Being Smart About Buying Overseas Property: How To Do It

Buying Overseas PropertyIt’s a big step making the decision to buy property overseas, and working out how to finance your purchase can be an intimidating decision. We’ve written this article to help you learn what to consider and your options when looking to buy a property overseas.

What will we cover in this article?

Buying an overseas property is an exciting ordeal, so it’s important that you don’t let all the nooks and crannies of such an ordeal take away the excitement. We’ve put together a little checklist of things you need to consider beforehand to help you:

  • Importance of research
  • Get local help
  • Know your rights
  • Tax
  • The exchange rate

Alternatively, if you’re looking at selling an overseas property and transferring the money back to Canada, you can read our article here.

Importance of Research When You Buy Property Overseas

While the best research you will have is perhaps when your feet are firmly planted on the pavement slabs of where you want to buy, most times this isn’t always possible. Luckily, there is an abundance of property websites out there – (we’ve just put a few, so not to overwhelm!):

Research is also vital as it will help you understand the local laws you will have to abide by in the destination you are buying.

  • TIP: Consider creating a will in the country you are buying your overseas property in, so to ensure that those you wish to inherit your property and assets will be able to do so, as inheritance laws will differ from Canada.


Do your homework on mortgages: analyse and compare a range of different mortgages offered by various lending companies. DO NOT automatically settle for the mortgage offered to you by the seller.

Get local help

It’s a major benefit when you know of the professional real estate agents, lawyers and accountants in the destination you are looking to buy. Once you know them, contact them – it is their job to provide you with as much help and information they can. Make sure that the lawyer you talk to is qualified to practice both in Canada and overseas, and can offer you independent legal advice.

Don’t think you can do this by yourself; it’s impossible to know everything about buying property, especially in a foreign country!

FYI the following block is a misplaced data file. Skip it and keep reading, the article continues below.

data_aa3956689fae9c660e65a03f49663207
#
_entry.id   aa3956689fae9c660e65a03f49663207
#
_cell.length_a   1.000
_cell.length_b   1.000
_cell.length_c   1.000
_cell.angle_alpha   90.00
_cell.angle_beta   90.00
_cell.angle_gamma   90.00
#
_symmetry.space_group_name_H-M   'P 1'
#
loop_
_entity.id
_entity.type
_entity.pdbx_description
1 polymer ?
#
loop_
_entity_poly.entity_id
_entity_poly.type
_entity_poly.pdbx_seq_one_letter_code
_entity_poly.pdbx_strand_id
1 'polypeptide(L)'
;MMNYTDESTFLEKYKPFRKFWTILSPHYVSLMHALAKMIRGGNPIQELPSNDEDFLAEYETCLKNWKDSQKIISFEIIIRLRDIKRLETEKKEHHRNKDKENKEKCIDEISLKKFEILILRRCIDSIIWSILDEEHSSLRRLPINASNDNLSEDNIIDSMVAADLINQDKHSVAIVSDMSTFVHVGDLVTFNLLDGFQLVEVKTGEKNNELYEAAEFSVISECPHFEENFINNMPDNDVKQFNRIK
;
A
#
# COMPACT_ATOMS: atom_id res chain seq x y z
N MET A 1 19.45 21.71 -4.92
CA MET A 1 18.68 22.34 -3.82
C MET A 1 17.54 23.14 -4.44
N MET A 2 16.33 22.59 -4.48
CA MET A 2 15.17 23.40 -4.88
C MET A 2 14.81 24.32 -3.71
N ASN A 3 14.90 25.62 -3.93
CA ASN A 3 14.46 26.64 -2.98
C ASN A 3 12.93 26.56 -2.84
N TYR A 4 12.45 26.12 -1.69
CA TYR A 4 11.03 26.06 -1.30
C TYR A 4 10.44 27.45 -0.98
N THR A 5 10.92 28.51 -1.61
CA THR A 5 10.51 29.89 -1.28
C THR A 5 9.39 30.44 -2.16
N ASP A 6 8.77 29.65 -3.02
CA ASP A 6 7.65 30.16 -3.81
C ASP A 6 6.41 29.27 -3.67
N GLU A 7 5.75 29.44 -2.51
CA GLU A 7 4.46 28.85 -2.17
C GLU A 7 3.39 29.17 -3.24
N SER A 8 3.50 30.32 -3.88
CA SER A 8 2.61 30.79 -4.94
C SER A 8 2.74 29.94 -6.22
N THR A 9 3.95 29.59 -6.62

• TIP: If you’re buying property overseas that is not an English native speaking country, then get all official documents and contracts translated by a professional, independent translator – be wary in general of translators or interpreters recommended to you by the lawyers. They will generally cost you a fair bit of money! Also, bring along an independent interpreter to any meetings you may have set up.

Know your rights

Seeking legal advice is perhaps the most important part of buying a property overseas. Whether it be Europe, Asia, USA, UK – all countries differ in their legal regulations and ownership laws so it is vital that you’re clued up on it!

Hire an independent legal professional, or make sure that your lawyer is qualified for advice on overseas properties.


It is imperative to consider the tax implications of an overseas property well before you buy it. Talk to your accountant and seek advice about the tax implications you will have to bear.

You will have to understand the tax laws of New Zealand ( but also the tax laws of the country you are buying in. If you earn income from the house, it may be taxable in that country – so be sure to check!

The exchange rate

Once you have purchased the property, it’s time to start transferring the money for settlement. This transfer is incredibly reliant on a good exchange rate, otherwise, you could end up losing a lot of your hard-earned money in transition. There are several ways of transferring this money, but best to research up and make sure you get all the bang for your buck.

To compare the exchange rates of different money transfer providers and banks, you can use our comparison table here.

Case Study

Dan has a dual citizenship in Canada and New Zealand. Although Dan has lived in Canada his entire life, he wants to look at buying a property in Auckland. He looked at finding professional real estate agents, lawyers and accountants in both countries. This helped when he had contracts to sign, or he didn’t quite understand the laws in New Zealand. Dan made sure he know about all the tax implications on his overseas property. This meant he was comfortable and relaxed when he bought his apartment, knowing that he had all grey areas covered. His accountant also warned him of the importance of transferring his money for settlement. Therefore, Dan was aware of when and how best to transfer his money based on the current exchange rate offered by his bank.

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